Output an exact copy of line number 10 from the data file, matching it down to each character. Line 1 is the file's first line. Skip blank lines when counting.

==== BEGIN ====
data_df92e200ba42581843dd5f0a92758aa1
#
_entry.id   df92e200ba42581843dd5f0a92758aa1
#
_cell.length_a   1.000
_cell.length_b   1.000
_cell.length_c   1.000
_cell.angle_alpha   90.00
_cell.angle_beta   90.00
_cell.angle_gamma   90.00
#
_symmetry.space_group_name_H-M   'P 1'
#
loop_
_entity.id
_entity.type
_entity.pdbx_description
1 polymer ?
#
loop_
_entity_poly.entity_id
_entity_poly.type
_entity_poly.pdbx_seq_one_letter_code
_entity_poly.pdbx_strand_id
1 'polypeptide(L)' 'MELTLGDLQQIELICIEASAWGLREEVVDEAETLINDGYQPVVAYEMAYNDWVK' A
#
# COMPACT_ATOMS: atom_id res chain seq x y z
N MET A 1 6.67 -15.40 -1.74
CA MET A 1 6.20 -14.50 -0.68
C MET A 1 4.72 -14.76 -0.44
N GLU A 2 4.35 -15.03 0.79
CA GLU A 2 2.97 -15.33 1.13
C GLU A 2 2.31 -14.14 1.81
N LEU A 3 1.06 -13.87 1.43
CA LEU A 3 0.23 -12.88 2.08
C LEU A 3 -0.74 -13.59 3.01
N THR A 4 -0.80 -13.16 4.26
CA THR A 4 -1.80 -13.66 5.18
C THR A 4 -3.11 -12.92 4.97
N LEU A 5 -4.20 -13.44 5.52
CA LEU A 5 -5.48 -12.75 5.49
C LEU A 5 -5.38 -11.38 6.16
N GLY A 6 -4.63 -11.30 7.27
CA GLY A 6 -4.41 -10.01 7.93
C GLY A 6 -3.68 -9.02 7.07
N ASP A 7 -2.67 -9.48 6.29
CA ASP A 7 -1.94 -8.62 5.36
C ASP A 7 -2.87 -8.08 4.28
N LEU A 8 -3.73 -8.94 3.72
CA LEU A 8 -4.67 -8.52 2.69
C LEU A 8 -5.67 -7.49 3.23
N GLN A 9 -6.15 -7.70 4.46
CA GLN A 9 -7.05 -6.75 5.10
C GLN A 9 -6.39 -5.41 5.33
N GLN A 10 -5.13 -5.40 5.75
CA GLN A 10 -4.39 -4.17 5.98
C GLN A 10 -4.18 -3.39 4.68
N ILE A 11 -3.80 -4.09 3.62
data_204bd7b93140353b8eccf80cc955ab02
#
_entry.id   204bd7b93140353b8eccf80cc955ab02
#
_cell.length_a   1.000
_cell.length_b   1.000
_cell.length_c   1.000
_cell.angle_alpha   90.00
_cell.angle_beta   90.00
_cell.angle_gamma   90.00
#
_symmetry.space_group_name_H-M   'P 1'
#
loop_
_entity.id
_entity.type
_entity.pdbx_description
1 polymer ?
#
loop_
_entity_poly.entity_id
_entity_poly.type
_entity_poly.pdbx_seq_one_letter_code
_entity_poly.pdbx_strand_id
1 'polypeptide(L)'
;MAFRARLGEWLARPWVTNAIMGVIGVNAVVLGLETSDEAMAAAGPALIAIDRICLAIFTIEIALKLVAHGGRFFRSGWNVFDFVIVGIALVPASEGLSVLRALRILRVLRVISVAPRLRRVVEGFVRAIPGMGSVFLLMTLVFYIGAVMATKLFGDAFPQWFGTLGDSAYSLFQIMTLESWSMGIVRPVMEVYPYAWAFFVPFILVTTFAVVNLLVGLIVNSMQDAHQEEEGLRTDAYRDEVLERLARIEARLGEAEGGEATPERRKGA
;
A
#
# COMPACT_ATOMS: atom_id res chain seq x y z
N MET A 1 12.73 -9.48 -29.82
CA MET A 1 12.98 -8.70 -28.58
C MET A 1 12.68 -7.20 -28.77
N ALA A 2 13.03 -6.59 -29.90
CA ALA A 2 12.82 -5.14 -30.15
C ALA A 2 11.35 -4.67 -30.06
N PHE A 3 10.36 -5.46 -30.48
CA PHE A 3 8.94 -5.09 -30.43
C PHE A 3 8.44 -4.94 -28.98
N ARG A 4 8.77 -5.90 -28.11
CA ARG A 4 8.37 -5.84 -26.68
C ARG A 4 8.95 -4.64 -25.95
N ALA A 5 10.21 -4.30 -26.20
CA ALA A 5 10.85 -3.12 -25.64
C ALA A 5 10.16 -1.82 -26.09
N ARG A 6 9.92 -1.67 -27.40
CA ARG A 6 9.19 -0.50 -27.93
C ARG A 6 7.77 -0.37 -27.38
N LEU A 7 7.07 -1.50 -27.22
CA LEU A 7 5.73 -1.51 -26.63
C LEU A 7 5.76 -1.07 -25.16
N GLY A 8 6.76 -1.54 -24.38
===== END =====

_cell.angle_gamma   90.00